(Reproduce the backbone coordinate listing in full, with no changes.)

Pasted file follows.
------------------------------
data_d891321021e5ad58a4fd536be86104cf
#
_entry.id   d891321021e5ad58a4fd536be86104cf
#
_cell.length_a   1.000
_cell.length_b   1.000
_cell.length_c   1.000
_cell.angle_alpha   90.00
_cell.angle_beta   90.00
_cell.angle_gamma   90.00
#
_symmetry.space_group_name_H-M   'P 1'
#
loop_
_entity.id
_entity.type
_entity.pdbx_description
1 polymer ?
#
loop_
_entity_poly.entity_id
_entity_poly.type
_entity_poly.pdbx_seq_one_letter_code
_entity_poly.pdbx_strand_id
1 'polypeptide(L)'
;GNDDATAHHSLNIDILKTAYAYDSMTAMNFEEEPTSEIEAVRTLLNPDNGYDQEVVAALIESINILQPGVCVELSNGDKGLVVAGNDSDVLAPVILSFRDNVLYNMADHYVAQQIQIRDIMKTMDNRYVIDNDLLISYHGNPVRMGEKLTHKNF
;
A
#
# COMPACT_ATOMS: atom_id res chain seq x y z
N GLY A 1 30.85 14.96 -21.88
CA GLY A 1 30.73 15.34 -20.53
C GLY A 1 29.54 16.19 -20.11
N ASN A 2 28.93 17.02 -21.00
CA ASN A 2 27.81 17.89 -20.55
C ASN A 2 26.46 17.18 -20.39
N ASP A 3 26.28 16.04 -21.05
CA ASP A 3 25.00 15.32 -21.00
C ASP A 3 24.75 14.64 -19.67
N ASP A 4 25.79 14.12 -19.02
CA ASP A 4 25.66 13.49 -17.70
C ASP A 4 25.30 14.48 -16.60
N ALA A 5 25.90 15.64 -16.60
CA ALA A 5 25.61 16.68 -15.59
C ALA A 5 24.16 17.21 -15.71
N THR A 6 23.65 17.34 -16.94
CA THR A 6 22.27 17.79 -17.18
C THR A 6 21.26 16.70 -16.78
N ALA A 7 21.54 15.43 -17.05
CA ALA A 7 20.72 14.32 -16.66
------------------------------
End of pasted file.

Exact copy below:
data_d891321021e5ad58a4fd536be86104cf
#
_entry.id   d891321021e5ad58a4fd536be86104cf
#
_cell.length_a   1.000
_cell.length_b   1.000
_cell.length_c   1.000
_cell.angle_alpha   90.00
_cell.angle_beta   90.00
_cell.angle_gamma   90.00
#
_symmetry.space_group_name_H-M   'P 1'
#
loop_
_entity.id
_entity.type
_entity.pdbx_description
1 polymer ?
#
loop_
_entity_poly.entity_id
_entity_poly.type
_entity_poly.pdbx_seq_one_letter_code
_entity_poly.pdbx_strand_id
1 'polypeptide(L)'
;GNDDATAHHSLNIDILKTAYAYDSMTAMNFEEEPTSEIEAVRTLLNPDNGYDQEVVAALIESINILQPGVCVELSNGDKGLVVAGNDSDVLAPVILSFRDNVLYNMADHYVAQQIQIRDIMKTMDNRYVIDNDLLISYHGNPVRMGEKLTHKNF
;
A
#
# COMPACT_ATOMS: atom_id res chain seq x y z
N GLY A 1 30.85 14.96 -21.88
CA GLY A 1 30.73 15.34 -20.53
C GLY A 1 29.54 16.19 -20.11
N ASN A 2 28.93 17.02 -21.00
CA ASN A 2 27.81 17.89 -20.55
C ASN A 2 26.46 17.18 -20.39
N ASP A 3 26.28 16.04 -21.05
CA ASP A 3 25.00 15.32 -21.00
C ASP A 3 24.75 14.64 -19.67
N ASP A 4 25.79 14.12 -19.02
CA ASP A 4 25.66 13.49 -17.70
C ASP A 4 25.30 14.48 -16.60
N ALA A 5 25.90 15.64 -16.60
CA ALA A 5 25.61 16.68 -15.59
C ALA A 5 24.16 17.21 -15.71
N THR A 6 23.65 17.34 -16.94
CA THR A 6 22.27 17.79 -17.18
C THR A 6 21.26 16.70 -16.78
N ALA A 7 21.54 15.43 -17.05
CA ALA A 7 20.72 14.32 -16.66